- Office of the State Auditor
Media Contact for In Response to Audit Plymouth District Attorney Taking Steps to Improve Diversion Program
Mike Wessler, Communications Director
Boston — After an audit by State Auditor Suzanne M. Bump found that it had not established a process to monitor the success of its Diversion Program, the Plymouth County District Attorney’s Office (PCDA) reports it is taking steps to do so. In the audit, which examined the period of January 1, 2017 through December 31, 2017, Bump found that while the PCDA does collect data on participants to monitor their completion of program-specific requirements, it does not use this data to track program success and determine if any changes are necessary. Bump also notes that tracking this data can help the Office make requests to the Legislature for funding for the program.
“Adequate data collection and analysis is critical for all government programs, but this is particularly true of programs that seek to keep young people out of the criminal justice system,” Bump said. “By acting on our audit recommendations, the Plymouth Country District Attorney’s Office will be able to better identify needed areas of improvement in its Diversion Program and allow it to demonstrate that effectiveness using irrefutable facts.”
In its response, which is included in the audit, PCDA indicates it has already begun to implement the audit recommendations. It has improved its process for collecting data on program participants and has developed quarterly and annual reports on program participants to identify trends in program usages and success, and to identify repeat offenders. PCDA notes in the audit report that these steps “will help in identifying specific and proper program changes that need to be made. It will also assist us in tailoring better programs and requirements for each specific court, if needed.”
The Diversion Program at PCDA is available at the discretion of Assistant District Attorneys to first-time offenders who are 23 years old or younger, charged with certain nonviolent crimes including alcohol offenses, disturbing the peace, disorderly conduct, and shoplifting. Program participants can postpone their arraignments for 90 days while completing program requirements, which may include paying restitution, sending a letter of apology, performing community service, writing an essay, and completing an educational program. Upon successful completion, the charges against the participant are dismissed. The program is not required or governed by statute. PCDA does not receive separate funding for the program but instead uses the money the Legislature appropriates each year to fund the office’s general operations. The program has two full-time employees and operates at an annual estimated cost of $85,878.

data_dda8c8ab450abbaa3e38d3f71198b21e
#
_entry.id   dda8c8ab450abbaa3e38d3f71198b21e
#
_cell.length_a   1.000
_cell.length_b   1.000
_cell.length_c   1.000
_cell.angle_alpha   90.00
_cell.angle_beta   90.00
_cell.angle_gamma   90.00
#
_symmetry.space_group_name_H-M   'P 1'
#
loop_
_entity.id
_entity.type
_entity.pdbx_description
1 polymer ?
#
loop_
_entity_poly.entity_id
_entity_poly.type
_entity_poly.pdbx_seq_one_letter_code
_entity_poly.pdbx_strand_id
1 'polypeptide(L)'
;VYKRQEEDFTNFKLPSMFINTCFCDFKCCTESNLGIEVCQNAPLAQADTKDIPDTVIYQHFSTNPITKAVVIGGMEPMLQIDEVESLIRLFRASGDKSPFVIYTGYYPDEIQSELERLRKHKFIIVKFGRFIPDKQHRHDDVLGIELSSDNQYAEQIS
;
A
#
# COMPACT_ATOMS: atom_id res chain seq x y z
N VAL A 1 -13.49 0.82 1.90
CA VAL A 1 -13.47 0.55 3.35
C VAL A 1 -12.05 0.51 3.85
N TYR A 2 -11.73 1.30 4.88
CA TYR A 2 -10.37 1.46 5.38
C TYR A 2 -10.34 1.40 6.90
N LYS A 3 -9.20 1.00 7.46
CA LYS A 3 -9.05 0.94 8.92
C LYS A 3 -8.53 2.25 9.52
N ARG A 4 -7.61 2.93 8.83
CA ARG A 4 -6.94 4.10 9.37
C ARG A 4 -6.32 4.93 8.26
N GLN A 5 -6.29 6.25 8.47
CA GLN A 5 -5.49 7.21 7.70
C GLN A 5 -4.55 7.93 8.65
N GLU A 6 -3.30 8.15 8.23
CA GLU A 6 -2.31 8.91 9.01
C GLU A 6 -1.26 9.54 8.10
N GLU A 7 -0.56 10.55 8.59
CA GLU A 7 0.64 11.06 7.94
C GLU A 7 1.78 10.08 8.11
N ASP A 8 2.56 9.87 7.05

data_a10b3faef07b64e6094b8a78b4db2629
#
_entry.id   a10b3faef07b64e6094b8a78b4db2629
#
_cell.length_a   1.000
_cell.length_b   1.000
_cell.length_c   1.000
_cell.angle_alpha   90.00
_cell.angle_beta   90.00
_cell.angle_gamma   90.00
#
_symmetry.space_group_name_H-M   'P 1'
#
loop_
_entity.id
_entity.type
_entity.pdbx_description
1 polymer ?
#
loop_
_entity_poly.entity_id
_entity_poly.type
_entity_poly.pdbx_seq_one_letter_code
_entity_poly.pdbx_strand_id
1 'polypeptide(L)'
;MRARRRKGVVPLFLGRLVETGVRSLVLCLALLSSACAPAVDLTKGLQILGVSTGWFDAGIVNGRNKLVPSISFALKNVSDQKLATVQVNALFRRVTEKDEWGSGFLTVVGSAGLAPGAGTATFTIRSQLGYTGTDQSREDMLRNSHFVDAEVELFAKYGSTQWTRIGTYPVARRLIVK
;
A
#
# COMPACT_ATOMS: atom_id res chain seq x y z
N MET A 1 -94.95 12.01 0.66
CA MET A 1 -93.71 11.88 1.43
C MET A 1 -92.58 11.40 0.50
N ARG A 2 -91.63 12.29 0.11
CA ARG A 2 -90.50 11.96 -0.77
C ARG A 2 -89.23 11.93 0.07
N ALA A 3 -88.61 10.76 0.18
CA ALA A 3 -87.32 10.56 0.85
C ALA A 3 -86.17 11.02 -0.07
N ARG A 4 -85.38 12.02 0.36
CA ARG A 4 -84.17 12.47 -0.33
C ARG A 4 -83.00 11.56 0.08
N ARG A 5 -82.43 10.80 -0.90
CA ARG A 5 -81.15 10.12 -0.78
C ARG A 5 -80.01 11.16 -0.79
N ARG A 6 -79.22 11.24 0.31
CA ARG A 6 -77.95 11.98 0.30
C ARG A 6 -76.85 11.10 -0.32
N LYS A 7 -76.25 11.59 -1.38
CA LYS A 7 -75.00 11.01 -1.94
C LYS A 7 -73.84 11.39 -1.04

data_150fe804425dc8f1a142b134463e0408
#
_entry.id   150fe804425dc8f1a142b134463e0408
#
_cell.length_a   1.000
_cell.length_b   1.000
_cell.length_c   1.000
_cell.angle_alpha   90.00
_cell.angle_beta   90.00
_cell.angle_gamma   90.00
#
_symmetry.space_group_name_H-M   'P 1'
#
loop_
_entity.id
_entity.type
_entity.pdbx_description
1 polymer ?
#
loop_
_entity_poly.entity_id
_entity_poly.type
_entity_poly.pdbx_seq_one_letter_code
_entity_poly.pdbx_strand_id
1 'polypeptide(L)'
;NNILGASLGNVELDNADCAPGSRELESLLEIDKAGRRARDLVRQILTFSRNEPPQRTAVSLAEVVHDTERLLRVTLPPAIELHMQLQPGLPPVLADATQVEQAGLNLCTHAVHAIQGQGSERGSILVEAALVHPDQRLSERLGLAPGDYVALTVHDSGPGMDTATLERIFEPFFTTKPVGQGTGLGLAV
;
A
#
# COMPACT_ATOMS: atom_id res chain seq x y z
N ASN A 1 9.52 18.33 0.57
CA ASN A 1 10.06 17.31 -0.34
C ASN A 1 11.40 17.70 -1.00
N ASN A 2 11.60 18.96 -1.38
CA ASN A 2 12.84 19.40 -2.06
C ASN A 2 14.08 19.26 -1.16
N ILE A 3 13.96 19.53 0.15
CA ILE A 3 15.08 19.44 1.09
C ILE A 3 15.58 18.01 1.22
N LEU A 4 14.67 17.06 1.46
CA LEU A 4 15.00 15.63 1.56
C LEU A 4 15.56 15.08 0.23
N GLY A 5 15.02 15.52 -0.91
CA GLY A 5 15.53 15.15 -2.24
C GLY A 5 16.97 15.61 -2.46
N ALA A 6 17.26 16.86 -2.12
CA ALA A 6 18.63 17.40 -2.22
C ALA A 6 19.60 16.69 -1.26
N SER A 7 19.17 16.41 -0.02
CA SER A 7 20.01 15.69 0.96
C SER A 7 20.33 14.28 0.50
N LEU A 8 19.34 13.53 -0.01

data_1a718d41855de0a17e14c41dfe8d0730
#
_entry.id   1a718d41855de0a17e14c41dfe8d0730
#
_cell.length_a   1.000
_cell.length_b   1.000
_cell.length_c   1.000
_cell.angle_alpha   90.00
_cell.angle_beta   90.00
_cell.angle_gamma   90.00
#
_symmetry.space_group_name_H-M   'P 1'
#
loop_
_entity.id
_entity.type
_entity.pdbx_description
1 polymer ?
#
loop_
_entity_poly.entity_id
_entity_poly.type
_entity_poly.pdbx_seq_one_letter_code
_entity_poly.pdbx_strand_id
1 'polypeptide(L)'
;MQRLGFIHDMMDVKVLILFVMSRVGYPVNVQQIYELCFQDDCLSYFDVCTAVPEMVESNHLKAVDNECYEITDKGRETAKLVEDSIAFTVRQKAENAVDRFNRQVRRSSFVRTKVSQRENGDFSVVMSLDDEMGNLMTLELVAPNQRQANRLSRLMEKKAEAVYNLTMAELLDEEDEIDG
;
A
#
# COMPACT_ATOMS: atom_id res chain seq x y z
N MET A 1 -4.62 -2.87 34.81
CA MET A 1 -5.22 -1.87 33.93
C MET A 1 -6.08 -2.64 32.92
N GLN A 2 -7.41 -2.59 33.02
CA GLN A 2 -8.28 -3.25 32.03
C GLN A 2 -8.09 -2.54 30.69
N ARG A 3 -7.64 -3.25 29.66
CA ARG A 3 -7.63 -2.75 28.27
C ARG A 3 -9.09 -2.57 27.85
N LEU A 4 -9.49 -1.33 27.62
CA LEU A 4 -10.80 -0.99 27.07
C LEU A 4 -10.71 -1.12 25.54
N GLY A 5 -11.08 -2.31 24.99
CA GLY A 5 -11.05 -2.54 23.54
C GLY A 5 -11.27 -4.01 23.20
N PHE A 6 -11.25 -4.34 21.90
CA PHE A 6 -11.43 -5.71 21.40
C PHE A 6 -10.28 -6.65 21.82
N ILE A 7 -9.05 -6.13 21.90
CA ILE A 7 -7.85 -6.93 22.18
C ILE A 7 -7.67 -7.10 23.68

Bump recently released similar audits that examined the juvenile diversion programs in the Bristol District Attorney’s Office, the Worcester District Attorney’s Office and the Hampden District Attorney’s Office. These audits also called for improved data collection in the programs.
PCDA serves one city and 26 towns in southeastern Massachusetts and operates from the superior and juvenile courts, as well as four district courts. It represents the Commonwealth at bail hearings, commitment proceedings related to criminal matters, and rendition proceedings. It also assists in the investigation and prosecution of a variety of criminal activities.